Ancient Rare Species Found in Northwest China

Chinese archaeologists have discovered the remains of rare species of ancient animals and plants which existed 8,000-4,800 years ago in the Dadiwan Historical Site in the eastern part of Gansu Province.

The site belongs to the New Stone Age and is located in a valley in the southeastern part of the Loess Plateau, a dry inland region in north China, according to the archaeologists.

"But in ancient times, the area had a mild climate, fertile soil and rich water resources, basic elements for diversified species."

Archaeologists said that the hundreds samples of xylanthrax of tree were found in the area, including fir, ash tree, nut-tree and cycad.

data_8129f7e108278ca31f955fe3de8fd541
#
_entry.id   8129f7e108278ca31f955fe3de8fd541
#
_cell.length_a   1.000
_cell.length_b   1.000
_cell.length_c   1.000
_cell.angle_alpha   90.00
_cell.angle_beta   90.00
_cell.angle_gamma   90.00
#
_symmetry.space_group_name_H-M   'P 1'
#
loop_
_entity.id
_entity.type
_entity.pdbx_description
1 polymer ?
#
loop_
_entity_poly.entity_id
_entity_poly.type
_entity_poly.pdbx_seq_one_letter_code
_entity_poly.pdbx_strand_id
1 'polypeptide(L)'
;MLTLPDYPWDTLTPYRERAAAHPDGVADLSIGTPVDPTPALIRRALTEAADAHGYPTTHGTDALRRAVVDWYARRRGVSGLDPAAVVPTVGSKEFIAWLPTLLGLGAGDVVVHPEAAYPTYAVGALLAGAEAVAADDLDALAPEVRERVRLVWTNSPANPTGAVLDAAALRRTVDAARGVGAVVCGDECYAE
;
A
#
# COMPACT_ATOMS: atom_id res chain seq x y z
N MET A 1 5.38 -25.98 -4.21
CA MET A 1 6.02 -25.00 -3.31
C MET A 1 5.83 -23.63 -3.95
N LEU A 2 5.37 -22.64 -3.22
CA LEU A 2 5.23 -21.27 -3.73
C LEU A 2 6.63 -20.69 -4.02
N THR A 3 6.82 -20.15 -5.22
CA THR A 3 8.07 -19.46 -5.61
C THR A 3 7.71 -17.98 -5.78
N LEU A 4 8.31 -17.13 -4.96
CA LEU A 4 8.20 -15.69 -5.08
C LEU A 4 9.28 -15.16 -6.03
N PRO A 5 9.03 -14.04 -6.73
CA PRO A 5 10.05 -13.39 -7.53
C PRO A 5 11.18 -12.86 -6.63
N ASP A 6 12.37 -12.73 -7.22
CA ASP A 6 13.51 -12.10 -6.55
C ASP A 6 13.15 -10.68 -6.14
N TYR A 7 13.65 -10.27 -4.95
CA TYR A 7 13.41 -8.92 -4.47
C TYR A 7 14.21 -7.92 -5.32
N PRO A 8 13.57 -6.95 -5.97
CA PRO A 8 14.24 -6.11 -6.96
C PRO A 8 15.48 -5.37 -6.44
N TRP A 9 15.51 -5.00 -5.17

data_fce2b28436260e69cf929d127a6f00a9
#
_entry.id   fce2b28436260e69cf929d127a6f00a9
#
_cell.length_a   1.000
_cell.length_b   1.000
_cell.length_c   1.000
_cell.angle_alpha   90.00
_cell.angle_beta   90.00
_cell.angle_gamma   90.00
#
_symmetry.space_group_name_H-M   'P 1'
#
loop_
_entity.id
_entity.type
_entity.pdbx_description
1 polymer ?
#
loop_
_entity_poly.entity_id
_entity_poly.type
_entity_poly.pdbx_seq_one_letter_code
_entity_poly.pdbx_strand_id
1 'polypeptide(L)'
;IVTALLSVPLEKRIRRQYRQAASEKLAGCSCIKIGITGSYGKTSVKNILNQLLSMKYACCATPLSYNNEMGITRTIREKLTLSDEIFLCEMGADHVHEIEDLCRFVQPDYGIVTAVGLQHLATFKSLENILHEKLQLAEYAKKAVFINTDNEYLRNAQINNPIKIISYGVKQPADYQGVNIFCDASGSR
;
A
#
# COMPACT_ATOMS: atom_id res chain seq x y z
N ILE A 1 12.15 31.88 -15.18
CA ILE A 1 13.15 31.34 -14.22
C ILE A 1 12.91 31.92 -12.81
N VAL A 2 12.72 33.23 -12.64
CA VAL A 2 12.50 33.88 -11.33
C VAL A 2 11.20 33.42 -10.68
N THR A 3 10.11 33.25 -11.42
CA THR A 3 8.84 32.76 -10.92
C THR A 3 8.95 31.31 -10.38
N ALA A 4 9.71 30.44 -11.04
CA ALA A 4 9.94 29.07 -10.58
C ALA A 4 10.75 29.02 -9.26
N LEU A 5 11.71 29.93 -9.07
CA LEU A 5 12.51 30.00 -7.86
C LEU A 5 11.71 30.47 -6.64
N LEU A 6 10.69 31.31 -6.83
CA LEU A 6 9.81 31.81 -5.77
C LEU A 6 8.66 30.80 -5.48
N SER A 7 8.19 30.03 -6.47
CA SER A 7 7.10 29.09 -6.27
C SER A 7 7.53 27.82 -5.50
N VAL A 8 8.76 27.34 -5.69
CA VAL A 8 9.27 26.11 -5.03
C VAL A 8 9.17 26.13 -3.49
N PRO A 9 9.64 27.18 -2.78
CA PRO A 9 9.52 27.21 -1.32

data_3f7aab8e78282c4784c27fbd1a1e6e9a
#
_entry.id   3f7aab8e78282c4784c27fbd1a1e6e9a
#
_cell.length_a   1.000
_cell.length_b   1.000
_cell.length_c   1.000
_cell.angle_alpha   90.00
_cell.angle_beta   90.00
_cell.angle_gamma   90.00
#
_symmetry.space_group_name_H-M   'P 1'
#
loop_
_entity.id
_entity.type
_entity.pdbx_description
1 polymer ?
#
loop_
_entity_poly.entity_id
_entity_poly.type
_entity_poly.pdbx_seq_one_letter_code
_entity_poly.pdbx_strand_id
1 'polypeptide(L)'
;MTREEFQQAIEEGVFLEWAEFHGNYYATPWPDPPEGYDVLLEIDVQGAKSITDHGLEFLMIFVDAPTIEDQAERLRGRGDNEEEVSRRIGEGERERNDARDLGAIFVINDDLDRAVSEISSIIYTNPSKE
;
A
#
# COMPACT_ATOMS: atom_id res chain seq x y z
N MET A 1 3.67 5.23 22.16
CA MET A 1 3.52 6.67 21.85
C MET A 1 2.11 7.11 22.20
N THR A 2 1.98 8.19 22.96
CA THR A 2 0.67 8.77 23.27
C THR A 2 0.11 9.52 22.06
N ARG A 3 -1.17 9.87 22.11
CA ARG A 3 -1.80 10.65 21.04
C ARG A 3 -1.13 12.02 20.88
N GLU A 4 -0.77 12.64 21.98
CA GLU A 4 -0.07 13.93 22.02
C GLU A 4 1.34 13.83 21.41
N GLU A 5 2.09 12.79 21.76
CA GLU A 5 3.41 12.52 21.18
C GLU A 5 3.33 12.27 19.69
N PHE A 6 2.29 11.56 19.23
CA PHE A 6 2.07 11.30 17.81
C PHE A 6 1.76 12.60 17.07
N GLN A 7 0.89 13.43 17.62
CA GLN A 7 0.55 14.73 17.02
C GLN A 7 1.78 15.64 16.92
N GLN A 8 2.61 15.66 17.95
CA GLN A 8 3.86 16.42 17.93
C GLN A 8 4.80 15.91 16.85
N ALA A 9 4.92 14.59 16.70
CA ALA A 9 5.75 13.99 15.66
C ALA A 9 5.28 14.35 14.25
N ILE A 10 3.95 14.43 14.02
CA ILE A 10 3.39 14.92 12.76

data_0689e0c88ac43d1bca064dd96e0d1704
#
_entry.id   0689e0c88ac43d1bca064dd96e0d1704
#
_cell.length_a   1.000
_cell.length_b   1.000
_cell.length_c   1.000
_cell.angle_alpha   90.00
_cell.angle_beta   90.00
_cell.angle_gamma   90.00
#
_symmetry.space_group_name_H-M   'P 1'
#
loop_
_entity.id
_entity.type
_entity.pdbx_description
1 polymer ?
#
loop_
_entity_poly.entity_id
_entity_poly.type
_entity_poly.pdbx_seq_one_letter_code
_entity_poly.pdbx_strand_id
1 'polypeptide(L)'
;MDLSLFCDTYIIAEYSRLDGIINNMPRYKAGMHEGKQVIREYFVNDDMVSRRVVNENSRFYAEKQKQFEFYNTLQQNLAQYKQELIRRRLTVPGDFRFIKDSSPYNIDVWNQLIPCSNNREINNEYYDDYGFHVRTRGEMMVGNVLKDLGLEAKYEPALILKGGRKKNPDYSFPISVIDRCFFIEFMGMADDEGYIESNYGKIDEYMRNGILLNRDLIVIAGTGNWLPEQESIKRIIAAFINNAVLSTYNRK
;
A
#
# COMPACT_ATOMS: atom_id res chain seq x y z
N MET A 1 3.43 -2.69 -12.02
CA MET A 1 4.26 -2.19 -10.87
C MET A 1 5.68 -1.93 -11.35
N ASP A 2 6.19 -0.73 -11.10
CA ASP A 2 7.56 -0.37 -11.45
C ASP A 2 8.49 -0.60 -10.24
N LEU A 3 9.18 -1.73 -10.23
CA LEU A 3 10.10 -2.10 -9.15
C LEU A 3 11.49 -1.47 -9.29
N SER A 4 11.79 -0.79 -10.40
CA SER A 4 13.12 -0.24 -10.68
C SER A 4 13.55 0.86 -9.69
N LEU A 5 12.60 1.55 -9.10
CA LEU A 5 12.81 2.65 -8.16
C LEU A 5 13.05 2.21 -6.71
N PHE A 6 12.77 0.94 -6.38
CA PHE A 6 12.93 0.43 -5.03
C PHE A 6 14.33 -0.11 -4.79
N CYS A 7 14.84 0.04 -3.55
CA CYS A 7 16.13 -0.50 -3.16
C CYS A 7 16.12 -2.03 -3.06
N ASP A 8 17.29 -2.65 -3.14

Relics from wooden houses of different historical periods were also unearthed in the area, indicating that there were vast natural forests.

The 1,700 pieces of animal bones excavated in the site belong to 28 species, including types of rhinoceros and antelopes which now only live in tropical or semitropical areas.

The ancient animals also include macaque, bear, tiger, elephant, leopard and even some clam species.

(Xinhua 01/31/2001)

In This Series

Digging for Clues of Nation's Origin

Neolithic Ruins Found in Central China

Exploration of Sanxingdui Goes Smoothly

Discovery Pushes History Back

Origin of Chinese Palaces Found



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